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Thursday, December 10, 2009

“Blue Christmas,” The Load Levelers

Tonight’s song, “Blue Christmas” done psychobilly style, is just about the fun. It’s goofy, it’s fast, and it sounds like the Hatfield and McCoys got together for a hoedown over too many eggnogs. Which, if that doesn’t sound good to you, you might want to skip this one.

Just sayin’.


And after that note, here’s a little classic Bill Cosby. Now, I’m not going to lie: this isn’t my favorite Cosby bit, but it does fit the season.

None of which should detract from an article that y’all really should be reading today. Quin Hillyer’s warning about the erosion of property rights is just as important as any other fight that conservatives and libertarians should be paying attention to right now.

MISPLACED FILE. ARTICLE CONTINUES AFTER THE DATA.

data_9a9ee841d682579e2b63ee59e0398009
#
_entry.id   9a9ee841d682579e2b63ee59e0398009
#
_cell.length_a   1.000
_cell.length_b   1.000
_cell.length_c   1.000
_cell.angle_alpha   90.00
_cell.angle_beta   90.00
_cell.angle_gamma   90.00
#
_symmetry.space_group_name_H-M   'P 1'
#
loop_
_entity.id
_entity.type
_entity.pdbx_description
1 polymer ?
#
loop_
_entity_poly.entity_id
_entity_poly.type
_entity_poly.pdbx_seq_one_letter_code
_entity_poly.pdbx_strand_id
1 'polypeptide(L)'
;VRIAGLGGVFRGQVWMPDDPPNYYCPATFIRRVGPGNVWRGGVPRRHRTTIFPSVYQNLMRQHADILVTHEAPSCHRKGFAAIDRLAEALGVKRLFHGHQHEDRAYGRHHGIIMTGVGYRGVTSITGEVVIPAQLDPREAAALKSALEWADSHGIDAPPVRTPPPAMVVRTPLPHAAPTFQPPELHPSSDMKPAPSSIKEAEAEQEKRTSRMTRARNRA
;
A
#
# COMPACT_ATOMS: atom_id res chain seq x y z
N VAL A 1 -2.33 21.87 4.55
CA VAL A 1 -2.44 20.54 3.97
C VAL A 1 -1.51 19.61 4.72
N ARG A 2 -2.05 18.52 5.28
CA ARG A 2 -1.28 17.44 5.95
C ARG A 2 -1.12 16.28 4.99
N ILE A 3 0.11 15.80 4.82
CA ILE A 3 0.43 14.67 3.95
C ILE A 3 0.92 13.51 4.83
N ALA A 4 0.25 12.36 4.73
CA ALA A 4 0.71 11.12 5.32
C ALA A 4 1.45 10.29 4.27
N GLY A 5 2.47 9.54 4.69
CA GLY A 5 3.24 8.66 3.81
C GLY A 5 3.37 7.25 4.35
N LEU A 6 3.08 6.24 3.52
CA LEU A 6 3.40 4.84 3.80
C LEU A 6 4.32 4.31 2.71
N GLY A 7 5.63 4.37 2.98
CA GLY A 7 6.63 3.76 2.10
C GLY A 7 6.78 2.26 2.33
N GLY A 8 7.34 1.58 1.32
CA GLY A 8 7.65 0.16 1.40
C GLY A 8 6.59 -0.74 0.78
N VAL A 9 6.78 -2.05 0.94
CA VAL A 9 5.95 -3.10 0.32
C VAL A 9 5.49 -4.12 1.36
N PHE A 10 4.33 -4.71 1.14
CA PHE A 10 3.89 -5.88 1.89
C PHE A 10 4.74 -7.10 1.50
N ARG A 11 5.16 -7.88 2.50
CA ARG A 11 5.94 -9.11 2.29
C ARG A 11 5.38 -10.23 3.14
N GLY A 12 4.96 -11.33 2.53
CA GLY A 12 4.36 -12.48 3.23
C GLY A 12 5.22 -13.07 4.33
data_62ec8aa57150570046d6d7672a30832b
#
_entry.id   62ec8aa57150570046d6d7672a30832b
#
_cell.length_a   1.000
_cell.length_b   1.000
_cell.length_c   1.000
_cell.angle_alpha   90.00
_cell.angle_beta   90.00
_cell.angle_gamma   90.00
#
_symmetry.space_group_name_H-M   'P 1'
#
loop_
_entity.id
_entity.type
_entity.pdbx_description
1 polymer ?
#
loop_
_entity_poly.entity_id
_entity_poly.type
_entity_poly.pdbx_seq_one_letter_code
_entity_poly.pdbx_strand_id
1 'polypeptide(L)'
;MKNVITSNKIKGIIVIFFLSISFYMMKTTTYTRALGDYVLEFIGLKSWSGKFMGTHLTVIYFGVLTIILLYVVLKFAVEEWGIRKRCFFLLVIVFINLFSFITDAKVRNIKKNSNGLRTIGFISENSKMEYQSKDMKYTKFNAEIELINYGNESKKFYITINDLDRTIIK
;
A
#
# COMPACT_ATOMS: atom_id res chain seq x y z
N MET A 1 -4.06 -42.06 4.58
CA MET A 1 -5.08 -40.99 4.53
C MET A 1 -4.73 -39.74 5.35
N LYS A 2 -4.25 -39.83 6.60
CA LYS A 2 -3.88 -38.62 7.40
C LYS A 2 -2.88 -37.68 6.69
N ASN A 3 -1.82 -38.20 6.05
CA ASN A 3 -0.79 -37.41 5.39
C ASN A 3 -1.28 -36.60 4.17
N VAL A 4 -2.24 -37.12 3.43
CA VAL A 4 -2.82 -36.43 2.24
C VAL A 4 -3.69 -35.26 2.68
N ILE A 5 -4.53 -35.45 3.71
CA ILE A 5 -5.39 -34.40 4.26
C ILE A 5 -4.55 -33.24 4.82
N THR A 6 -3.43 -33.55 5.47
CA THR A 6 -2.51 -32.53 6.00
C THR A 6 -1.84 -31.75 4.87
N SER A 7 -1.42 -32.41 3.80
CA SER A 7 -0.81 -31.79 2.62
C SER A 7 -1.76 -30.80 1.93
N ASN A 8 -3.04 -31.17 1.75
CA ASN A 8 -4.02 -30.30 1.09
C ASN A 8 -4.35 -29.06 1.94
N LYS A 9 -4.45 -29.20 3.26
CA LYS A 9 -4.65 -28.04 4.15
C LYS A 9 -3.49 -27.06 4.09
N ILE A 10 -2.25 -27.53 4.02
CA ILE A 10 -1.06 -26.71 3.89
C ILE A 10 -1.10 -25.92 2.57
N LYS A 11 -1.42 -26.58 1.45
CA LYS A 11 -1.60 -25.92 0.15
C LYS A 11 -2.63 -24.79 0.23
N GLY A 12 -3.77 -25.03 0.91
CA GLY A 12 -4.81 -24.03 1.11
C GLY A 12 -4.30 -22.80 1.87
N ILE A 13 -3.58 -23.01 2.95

The unfortunate erosion of property rights has occurred despite a huge public backlash in the past several years against the Kelo v. New London decision in 2005. That was the Supreme Court case in which a Connecticut town successfully seized private property not just for public use, but also for private development surrounding new offices for the Pfizer Inc. drug corporation. (The destruction of that Connecticut neighborhood became all the more painful when Pfizer announced Nov. 9 that it would leave New London anyway, taking away the 1,400 jobs that were supposed to be the project’s main benefit.)

And, yes, he does tie it in to this week’s EPA carbon dioxide ruling. I find myself wondering if citizens outside the hyper-politicized crowd that I travel in have noticed the incredibly far-reaching effects that the EPA decision will have in this country? Sometimes I want to close my eyes to the politics for a while. Fighting the same fights year after year after year gets seriously tiring. For that matter, it doesn’t seem healthy to be surrounded by outrage all the time--and, in blogging, finding the latest outrage really is a good bit of the game, isn’t it?

But damned if our political and bureaucratic classes don’t need as much oversight as all of us can provide and outrageous behavior is about as well-hidden as Tiger Woods’ entire harem of hussies.

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